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Voters In Peru Wait For Results Of The Country's Presidential Election


The economic and political future of Peru is at stake in a runoff presidential election, and the options are complete opposites. This morning, the socialist Pedro Castillo has a narrow lead over Keiko Fujimori, the conservative daughter of an imprisoned former president. Phil Reeves is monitoring the election and joins us now from Rio de Janeiro. Hey, Phil.


MARTIN: As we said, the two presidential candidates are on opposite sides of the political spectrum. Can you tell us more about each of them?

REEVES: Well, Pedro Castillo is a schoolteacher. He's a leftist from rural Peru. He made his name a couple of years ago as a union activist who led a strike, but really, he's not very well known in Peru or hasn't been until now, unlike his opponent, who's been a major figure on the political landscape for a long time. She's from the right. She's Keiko Fujimori. She's run twice before for president and nearly won. She's also a former congresswoman. And most importantly, she's the daughter of Alberto Fujimori, who was the authoritarian president of Peru in the 1990s, as everyone knows. And he's now in jail for corruption and human rights abuses. She, too, incidentally, is facing corruption allegations and has done time in jail while those were under investigation.

MARTIN: I mean, this is very close, right? The difference this morning in the vote count between the two is less than 1%. Who appears to be winning?

REEVES: Well, Pedro Castillo is ahead but only by a sliver. It really is too close to call. A couple of percent of the vote has yet to be counted. This is in part from rural Peru, remote areas where Castillo is - has a stronghold. He's strong there. So that will probably lean in his direction. But some of them come from Peruvians abroad, who are thought to favor Fujimori. But, you know, it's so close that this is likely to be challenged. And Fujimori has actually already been alleging election irregularities by the Castillo camp. If that happens, this could drag on for days, and that will deepen the already very high tensions in a deeply divided country.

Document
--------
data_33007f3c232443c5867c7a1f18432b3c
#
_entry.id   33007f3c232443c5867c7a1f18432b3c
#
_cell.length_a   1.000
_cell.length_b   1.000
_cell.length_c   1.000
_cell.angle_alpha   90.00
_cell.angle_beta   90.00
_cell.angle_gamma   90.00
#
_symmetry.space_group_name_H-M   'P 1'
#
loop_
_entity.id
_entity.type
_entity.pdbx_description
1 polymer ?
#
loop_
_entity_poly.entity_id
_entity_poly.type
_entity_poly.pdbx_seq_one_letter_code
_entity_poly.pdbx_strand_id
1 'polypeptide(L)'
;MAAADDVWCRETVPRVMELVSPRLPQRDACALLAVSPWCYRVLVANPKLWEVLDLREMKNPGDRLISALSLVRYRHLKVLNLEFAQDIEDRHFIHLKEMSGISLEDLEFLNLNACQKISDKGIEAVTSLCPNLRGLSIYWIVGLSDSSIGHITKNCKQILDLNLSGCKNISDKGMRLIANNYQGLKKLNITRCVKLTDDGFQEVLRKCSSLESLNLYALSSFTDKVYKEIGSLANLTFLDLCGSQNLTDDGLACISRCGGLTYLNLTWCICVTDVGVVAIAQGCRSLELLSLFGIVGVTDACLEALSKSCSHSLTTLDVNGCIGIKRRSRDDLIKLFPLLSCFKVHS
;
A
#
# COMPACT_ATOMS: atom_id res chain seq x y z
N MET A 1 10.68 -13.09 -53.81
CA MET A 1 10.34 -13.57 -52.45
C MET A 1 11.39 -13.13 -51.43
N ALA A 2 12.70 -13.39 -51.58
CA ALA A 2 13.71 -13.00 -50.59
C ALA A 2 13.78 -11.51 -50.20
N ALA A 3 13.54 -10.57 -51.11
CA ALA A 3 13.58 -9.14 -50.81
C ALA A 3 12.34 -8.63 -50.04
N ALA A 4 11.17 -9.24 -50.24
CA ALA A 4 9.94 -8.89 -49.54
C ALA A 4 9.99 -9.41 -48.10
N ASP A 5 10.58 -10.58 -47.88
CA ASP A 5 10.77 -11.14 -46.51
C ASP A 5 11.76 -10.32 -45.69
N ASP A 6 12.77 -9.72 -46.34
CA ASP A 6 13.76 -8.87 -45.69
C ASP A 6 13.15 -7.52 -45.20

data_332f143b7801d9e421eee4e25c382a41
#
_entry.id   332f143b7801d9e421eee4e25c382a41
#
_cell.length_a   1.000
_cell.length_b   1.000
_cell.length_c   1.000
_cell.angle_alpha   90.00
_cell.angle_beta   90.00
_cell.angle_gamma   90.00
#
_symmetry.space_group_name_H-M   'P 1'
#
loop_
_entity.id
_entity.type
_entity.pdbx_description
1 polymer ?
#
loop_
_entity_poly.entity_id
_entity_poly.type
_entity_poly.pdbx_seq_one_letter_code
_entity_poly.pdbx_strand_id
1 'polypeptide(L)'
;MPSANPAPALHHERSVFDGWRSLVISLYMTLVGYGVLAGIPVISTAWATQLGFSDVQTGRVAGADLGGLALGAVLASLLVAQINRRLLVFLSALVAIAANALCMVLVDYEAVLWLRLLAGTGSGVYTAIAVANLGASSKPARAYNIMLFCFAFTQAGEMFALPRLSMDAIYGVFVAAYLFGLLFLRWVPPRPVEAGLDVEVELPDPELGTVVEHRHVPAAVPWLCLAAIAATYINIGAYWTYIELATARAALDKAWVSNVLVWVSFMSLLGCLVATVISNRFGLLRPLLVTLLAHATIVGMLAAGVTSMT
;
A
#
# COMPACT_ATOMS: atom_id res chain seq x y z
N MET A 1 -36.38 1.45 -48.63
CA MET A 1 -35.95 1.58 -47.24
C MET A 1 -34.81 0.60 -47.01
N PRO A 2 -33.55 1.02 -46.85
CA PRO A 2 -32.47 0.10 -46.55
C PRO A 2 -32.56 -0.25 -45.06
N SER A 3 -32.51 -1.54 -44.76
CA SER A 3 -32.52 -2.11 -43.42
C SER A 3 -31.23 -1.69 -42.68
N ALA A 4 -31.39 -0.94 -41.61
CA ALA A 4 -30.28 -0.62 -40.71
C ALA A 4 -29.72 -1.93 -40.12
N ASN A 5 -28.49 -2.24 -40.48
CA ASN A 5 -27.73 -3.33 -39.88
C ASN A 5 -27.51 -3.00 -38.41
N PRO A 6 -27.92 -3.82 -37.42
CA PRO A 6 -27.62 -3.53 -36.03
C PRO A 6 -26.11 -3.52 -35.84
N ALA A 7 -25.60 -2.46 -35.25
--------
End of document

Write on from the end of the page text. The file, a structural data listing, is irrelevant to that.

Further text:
MARTIN: The pandemic hit Peru really hard. How is that playing into the election? And what are the other key issues?

REEVES: Yeah, well, it has one of the world's worst outbreaks of COVID, and there have been some horrible, terrible scenes - people without oxygen, people being unable to get intensive care beds. This has exposed the inability of government to cope, the failings of government, and it's also deepened inequality in the country. So that is a key issue.

But I think the other one is, if he wins, who will Castillo turn out to be? He represents a party called Free Peru - Peru Libre. And it's a Marxist Leninist party. But talk to political analysts and they'll say that he's not really a political ideologue so much as a populist. We know he wants to write a new constitution or to have a referendum on writing a new constitution, and we also know that he's planning to tax the all-important mining industry in Peru but says he won't be nationalizing anything. So that has the markets very worried, and that's one reason why big business and the wealthy of the capital, Lima, have particularly tilted in favor of Fujimori. So, you know, this is going to be a very interesting period now when we see exactly - if he wins, who this man actually is.

MARTIN: Right. NPR's Phil Reeves reporting from Rio de Janeiro. Thank you so much.

REEVES: You're welcome.

(SOUNDBITE OF BONOBO'S "ONTARIO") Transcript provided by NPR, Copyright NPR.

Philip Reeves is an award-winning international correspondent covering South America. Previously, he served as NPR's correspondent covering Pakistan, Afghanistan, and India.
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